By Jyme Nichols, PhD, sponsored by Bluebonnet Feeds

Horses commonly receive omega supplements to benefit health, performance and outward appearance. However, few people understand the differences and what to look for when adding omegas to the diet. For instance, some omegas are anti-inflammatory while others are pro-inflammatory. Some omegas are easily used by the body while others must undergo a conversion process that may leave the horse with less than 10 percent of what you intended to provide. When it comes to omega fatty acids, there is a lot to consider. 

What Are Omega-3 Fatty Acids?

Omega-3 fatty acids are a type of fat that is essential for optimum health. They cannot be made by the body; they must be consumed through the diet. Omega-3s are helpful because they have anti-inflammatory properties, meaning they help the body clear inflammation naturally. This can be helpful in horses battling arthritis, joint pain, and general soreness from daily exercise and travel. Omega-3 fatty acids are preferential to omega-6 fatty acids, which are pro-inflammatory. Inflammation is the body’s natural and normal means of dealing with things like strenuous workouts, a heightened immune response and infections. Both types of fatty acids play an important role within the body, so you would never want to eliminate either. The equine diet naturally supplies plenty of omega-6 fatty acids, so when looking to add omegas to the diet, you should seek out the highly beneficial omega-3 forms.

Which Form of Omega-3 is Best?

Omega-3 fatty acids come in multiple forms. The four most common forms used in the equine diet are Alpha-linolenic acid (ALA), Eicosapentaenoic acid (EPA), Docosahexaenoic acid (DHA) and Eicosatetraenoic Acid (ETA). Each of these varies in chemical structure and serves a different purpose within the body, even though they are all considered omega-3s.

  • ALA – To benefit from anti-inflammatory effects, the body must convert ALA into the EPA and DHA forms. Unfortunately, this process is highly inefficient—less than 10 percent may actually be converted—so the majority of ALA ends up being used by the body simply as a source of calories. ALA is sourced from plants (i.e. flax seed, chia seeds, hemp).
  • EPA – The body uses EPA as-is (no conversion necessary), so it is a preferred form of omega-3s. EPA’s main purpose is to produce eicosanoids, which help reduce inflammation within the body. EPA is typically sourced from marine life (i.e. fish oil, krill oil).
  • DHA – The body also uses DHA as-is, therefore it is also a preferred form. DHA is highly effective in supporting proper brain function and mental health. It is estimated that approximately 8 percent of the brain is made of up DHA. Marine sources (i.e. fish oil, krill oil) are also the best way to obtain DHA.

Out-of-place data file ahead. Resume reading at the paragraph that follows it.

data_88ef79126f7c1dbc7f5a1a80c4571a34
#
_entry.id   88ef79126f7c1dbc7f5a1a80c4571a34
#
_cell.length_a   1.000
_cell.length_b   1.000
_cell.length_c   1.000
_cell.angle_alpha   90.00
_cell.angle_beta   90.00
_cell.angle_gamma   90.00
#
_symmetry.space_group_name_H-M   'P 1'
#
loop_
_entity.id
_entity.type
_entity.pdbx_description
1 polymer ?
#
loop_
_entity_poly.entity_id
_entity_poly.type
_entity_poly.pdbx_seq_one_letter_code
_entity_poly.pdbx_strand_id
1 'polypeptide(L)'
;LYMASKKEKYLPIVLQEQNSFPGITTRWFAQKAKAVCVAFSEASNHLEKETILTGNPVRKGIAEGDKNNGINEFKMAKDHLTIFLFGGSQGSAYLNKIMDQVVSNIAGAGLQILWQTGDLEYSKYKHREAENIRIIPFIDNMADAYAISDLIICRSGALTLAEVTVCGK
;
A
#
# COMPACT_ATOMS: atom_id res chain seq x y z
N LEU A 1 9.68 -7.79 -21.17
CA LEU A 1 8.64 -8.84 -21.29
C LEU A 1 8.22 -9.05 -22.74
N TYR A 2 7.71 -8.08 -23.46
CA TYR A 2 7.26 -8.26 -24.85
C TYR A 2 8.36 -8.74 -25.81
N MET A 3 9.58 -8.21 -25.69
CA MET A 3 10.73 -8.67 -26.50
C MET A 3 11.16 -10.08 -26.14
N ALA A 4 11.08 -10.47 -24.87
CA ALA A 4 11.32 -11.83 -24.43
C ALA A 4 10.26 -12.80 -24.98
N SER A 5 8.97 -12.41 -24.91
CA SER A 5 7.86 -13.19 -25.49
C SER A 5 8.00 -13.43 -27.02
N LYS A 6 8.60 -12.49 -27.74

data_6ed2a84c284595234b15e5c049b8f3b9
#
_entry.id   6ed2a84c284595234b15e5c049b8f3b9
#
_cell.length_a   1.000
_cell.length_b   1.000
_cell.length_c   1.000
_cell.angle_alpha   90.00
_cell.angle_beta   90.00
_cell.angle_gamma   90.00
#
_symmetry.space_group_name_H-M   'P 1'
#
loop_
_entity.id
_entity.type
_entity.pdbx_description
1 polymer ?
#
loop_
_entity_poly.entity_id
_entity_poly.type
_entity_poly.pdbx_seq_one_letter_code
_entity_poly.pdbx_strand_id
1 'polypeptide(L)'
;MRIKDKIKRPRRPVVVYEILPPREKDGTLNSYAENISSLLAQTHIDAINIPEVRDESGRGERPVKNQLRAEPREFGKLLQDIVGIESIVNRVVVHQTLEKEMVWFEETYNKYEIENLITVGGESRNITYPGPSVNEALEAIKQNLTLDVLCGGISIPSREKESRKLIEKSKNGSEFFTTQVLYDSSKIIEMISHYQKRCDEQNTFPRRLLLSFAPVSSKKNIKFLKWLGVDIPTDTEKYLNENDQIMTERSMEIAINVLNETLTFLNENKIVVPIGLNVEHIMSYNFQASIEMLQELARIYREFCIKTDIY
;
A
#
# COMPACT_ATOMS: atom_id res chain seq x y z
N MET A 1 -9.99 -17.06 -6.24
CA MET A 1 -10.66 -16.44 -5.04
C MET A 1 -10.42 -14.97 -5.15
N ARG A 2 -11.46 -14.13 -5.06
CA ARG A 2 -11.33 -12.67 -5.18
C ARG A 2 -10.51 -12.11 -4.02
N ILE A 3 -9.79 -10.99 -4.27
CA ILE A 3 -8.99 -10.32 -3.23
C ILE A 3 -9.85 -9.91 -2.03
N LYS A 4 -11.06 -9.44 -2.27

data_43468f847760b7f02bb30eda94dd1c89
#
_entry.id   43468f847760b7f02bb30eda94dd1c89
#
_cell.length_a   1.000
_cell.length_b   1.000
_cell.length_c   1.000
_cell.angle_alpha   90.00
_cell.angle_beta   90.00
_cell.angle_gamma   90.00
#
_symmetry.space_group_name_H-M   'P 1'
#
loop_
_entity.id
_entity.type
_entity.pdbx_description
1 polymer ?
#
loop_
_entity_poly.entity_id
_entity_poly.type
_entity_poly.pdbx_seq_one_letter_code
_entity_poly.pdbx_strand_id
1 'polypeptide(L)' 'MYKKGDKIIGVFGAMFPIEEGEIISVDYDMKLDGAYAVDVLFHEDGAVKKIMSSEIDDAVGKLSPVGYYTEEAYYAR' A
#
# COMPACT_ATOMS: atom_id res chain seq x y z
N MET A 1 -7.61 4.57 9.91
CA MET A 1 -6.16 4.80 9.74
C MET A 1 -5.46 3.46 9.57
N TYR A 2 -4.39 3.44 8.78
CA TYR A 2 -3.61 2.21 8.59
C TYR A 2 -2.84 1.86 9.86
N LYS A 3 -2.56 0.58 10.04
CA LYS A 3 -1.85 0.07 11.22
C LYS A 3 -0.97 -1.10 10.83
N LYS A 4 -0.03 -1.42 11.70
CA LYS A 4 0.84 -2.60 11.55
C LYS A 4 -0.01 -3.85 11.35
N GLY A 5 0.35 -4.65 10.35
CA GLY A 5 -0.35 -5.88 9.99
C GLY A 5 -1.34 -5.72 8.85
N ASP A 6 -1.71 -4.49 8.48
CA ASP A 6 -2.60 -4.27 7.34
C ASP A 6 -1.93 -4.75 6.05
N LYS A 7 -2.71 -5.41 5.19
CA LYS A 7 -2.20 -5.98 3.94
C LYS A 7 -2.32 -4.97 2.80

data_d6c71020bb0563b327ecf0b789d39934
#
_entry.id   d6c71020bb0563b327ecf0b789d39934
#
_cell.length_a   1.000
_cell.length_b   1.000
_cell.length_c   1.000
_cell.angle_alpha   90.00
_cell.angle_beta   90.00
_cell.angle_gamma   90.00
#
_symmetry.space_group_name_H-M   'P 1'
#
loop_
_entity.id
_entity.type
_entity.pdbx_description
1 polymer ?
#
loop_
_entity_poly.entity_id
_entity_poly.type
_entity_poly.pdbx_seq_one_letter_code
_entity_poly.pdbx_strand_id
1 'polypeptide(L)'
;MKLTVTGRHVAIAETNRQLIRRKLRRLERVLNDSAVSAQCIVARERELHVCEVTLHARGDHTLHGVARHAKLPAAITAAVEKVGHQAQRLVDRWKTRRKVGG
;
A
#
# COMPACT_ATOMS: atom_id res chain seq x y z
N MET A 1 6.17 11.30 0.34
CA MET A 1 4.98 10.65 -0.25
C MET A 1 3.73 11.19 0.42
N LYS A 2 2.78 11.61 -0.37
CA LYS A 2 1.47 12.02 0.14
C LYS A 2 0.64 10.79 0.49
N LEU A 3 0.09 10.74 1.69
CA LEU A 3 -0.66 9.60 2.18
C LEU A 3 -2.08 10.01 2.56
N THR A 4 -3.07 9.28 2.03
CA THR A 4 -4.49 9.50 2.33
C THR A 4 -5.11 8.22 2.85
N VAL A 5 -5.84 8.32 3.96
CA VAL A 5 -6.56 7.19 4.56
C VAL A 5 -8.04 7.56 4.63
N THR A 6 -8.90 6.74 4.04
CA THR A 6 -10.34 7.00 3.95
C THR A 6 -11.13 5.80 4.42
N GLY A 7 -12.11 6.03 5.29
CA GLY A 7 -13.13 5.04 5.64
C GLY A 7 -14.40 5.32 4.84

• ETA – Sourced from the New Zealand Green Lipped Mussel, ETA is highly effective at reducing systemic inflammation within the body (up to 300 percent more powerful than EPA and DHA forms). ETA is especially helpful for arthritis and general body stiffness. An in-depth explanation of ETA omega-3 fatty acids can be found in this webinar by Dr. Jyme Nichols.

When to Use Each Type of Omega-3

Each omega-3 provides benefit to the body, however there are certain situations where some omega-3 forms might be better suited than others. For example, if you are looking to improve body condition and overall bloom or shine in your horse, you should reach for plant-based omega fatty acids. These supplements may include ingredients such as flax seed, chia seeds, hemp, camelina oil, canola oil, and soybean oil. If you are looking to support brain function, mental stability, and intestinal health you should lean on EPA and DHA forms of omega-3 fatty acids, which can be found in fish oil and krill oil. Finally, if you are looking to help reduce joint and body pain in senior horses and performance horses, you may want to consider using ETA omega-3 fatty acids from the New Zealand Green Lipped Mussel.

How Much Omega-3 Does a Horse Need?

There is no current recommendation [from the National Research Council] for the daily requirement of omega fatty acids in horses. Human nutritionists suggest a total diet should ideally contain an omega-6 to omega-3 fatty acid ratio of around 4:1 or less. This may be a good target for horses as well. Keep in mind, a horse’s diet is already high in omega-6s, so when providing a supplement, it is best to choose those that have a ratio where omega-3 is at least twice as high as omega-6 in order to help offset the gap. Supplements such as Fish Oil Factor (EPA & DHA) and Rewind (ETA) contain twice as much omega-3 compared to omega-6.

If you suspect your horse may be in need of a specialized nutrition program or if you just want a nutrition consultant to review your horse’s current diet, Bluebonnet Feeds offers free virtual nutrition consults.

See more from the Bluebonnet Scoop blog here.


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